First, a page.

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  • Dr. Brittany Long

Bedtime routines that will make falling asleep a snap!


So we talked about sleep hygiene and how that "perfect" sleeping space set-up can help encourage you to fall asleep, but maybe you're still staring at that ceiling every night begging for sleep to come. If that's the case, don't worry, there's a lot more to try, including changing up that bedtime routine!


 

1. Get off that phone/tablet/computer/TV!

Blue light late at night helps to keep cortisol high which can keep you away. It also blunts the natural rise in melatonin we are supposed to get each night so now you're REALLY wide awake. If you really want to "go for the gold" consider using blue-light blocking glasses from 4 pm to whenever you get off your screens or install an app such as "Flux" or switch your phone settings to "dark mode" after 4 - 6 pm. Also, if you happen do wake in the middle of the night and are having a hard time falling back asleep DO NOT get onto a screen! This will really made it much harder to fall asleep because cortisol can start to rise which means melatonin will drop which means you can basically say goodbye to falling back asleep...


2. Structure in about 1 hour of dim light exposure before bed.

Again this helps to allow our pineal gland to start to produce an adequate and robust amount of melatonin! This could mean either installing dimming light switches (if you either want to get all home-improvement or hiring someone to do it), switching off overhead lights and using more dim lamps or even using more of a night-light or salt lamp as your light source.



3. Consider adding in a light, protein-rich snack before bed.

Giving your body just a few extra calories before bed can reduce waking in the middle of the night as it helps to regulate blood sugar which is a common cause for not staying asleep. Some examples of light, protein-rich snacks can include a few cubes of cheese, a handful of nuts/seeds, half of a hard-boiled egg or a tablespoon of a nut or seed butter. **Don't eat something you don't tolerate or digest well but trying this simple trick can make a big impact.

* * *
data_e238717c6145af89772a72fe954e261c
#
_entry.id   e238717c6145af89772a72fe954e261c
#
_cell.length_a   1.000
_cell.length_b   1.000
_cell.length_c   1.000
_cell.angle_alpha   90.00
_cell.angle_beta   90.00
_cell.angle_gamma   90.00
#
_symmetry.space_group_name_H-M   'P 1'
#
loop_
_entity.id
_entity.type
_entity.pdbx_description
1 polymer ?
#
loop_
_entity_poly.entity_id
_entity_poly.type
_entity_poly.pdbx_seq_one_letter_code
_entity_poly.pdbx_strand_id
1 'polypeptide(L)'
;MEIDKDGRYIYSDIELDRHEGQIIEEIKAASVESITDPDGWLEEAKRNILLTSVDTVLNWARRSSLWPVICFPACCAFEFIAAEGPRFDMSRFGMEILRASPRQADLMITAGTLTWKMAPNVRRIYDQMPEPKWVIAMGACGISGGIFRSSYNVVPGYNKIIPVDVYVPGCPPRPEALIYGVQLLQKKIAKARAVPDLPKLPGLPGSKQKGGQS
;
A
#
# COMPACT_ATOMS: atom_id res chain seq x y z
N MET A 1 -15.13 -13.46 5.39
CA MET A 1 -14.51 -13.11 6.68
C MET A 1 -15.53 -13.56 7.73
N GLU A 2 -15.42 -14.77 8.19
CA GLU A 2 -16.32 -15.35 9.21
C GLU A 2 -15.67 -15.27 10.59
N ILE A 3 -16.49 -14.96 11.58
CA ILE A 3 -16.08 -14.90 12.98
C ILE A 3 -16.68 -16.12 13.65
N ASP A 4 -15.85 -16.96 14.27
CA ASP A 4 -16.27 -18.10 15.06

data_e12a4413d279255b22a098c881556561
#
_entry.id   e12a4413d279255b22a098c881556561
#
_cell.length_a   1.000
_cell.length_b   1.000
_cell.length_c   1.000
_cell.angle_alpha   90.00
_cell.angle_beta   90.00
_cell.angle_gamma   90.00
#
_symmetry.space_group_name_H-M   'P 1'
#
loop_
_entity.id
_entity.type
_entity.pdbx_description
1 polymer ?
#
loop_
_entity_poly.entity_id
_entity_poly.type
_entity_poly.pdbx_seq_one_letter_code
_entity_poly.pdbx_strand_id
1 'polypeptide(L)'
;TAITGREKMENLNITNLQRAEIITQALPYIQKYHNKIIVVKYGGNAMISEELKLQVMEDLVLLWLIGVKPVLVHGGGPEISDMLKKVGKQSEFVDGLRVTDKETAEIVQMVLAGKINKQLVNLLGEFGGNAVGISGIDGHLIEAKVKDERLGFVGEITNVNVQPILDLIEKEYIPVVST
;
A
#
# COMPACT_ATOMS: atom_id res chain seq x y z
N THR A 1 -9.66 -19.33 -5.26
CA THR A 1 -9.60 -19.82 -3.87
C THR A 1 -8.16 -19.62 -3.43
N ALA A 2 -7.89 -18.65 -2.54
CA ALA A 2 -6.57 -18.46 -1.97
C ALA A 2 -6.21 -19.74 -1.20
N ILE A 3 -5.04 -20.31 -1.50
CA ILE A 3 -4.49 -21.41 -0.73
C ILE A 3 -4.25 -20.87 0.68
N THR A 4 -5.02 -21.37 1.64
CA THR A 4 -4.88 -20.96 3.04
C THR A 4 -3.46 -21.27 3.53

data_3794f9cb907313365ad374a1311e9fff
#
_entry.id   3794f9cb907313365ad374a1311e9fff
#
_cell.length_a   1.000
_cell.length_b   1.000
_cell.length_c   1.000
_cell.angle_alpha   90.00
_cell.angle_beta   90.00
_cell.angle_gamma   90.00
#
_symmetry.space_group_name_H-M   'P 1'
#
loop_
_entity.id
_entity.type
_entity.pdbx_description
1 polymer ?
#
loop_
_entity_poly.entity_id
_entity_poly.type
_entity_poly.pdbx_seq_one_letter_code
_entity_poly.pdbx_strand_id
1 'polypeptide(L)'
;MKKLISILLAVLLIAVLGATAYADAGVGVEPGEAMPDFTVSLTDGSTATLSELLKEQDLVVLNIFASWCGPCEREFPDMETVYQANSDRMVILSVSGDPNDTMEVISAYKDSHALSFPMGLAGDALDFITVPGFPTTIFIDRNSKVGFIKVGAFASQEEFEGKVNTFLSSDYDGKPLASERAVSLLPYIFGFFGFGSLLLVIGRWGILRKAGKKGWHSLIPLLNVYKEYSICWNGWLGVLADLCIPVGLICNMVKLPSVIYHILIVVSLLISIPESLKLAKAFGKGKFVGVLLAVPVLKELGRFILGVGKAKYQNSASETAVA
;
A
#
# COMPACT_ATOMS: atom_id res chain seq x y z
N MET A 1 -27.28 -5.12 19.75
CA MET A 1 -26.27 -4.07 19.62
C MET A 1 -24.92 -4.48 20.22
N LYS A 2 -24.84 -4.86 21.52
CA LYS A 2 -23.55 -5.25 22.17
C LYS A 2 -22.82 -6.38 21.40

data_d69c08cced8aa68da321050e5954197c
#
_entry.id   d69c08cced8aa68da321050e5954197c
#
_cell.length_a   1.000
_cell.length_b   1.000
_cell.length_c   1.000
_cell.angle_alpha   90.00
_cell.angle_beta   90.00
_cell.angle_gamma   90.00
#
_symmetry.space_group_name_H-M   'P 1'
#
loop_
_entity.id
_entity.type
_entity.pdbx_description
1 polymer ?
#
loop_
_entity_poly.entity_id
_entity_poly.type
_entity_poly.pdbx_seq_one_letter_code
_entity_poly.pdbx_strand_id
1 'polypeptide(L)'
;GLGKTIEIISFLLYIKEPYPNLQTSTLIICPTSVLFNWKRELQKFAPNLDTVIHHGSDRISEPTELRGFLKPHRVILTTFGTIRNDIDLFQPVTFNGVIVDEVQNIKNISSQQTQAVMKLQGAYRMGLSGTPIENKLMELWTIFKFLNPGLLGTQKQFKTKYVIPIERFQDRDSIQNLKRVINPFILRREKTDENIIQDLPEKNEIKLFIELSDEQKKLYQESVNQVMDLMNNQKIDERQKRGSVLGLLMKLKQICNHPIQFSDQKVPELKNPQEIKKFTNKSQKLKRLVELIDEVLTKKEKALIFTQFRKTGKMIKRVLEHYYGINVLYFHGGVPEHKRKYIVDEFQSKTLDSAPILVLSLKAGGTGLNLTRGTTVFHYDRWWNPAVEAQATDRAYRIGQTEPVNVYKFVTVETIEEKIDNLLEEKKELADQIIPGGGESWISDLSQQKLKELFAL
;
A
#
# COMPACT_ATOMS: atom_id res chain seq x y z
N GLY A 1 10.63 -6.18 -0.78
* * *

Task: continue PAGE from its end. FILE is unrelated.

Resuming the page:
4. Incorporate some relaxation techniques into your nightly routine. This can include:

  • Yoga -- Yoga with Adrienne is a YouTube channel and Yoga by Candace is a phone app that both have a vast array of relaxing yoga routines ranging from 5 - 60+ minutes. Talk about an easy way to get off your screen (they will walk you through what pose you are supposed to be in and you can always glance at the screen if you're really lost)!

  • Meditation/mindfulness -- Aura, Mindful.org, Calm and Headspace are all great resources for guided meditation/mindfulness.

  • Deep breathing -- as you get into bed, lie on your back, place your hands over your belly and take 10 deep belly breaths, focusing on exhaling longer than you inhale.

  • Body scanning -- this can be done in a multitude of ways but one of my favorite ways involves doing a progressive muscle contract-release exercise. Starting with the muscles of your feet, contract and hold that contraction for 5 seconds, then relax your feet, then contract the muscles of your feet and your calves, contract for 5 seconds then relax; keep adding in the next muscle group as you go up from your feet to your head/face.

  • Taking a hot shower or bath -- some hot water can really help to reduce stress and anxiety and calm the sympathetic nervous system (fight/flight part of our nervous system) so that you can drift off with no issues - consider adding some Epsom salts or lavender essential oil drops to your bath water or just the drops into the corner of the shower. **Do not use any items that you know you have a sensitivity or reaction to.

  • Taking a contrast shower (this is especially good if you feel 'ramped up' before bed) -- sure, no one likes cold water BUT this is an easy way to "tucker yourself out" so that when you lay down, you will actually feel tired. Try out this simple contrast shower method: 10-30 seconds of cold (or tepid if you really can't stand cold water) followed by 1 minute hot, repeat this pattern 3-6 times but be sure to END on COLD. This is crucial as it allows your body to go through the warming up process which can deplete a little extra energy (thus why it's an especially useful technique if you are feeling 'ramped up' pre-bedtime). **If you have issues with being able to tell the temperature of water, be EXTRA CAREFUL so as not to scald yourself.

 

Hopefully, these simple changes in your bedtime routine can help you catch some more "zz's" and allow you to get those full 7+ hours of sleep we all should be getting every night!


*DISCLAIMER: This document is not intended to treat or diagnose disease. Before implementing any new treatment protocols be sure to consult with a licensed physician. The author has nothing to disclose in regards to supplements or products mentioned within this document and the author does not receive any monetary or any other incentive to mention the recommended supplements or products.

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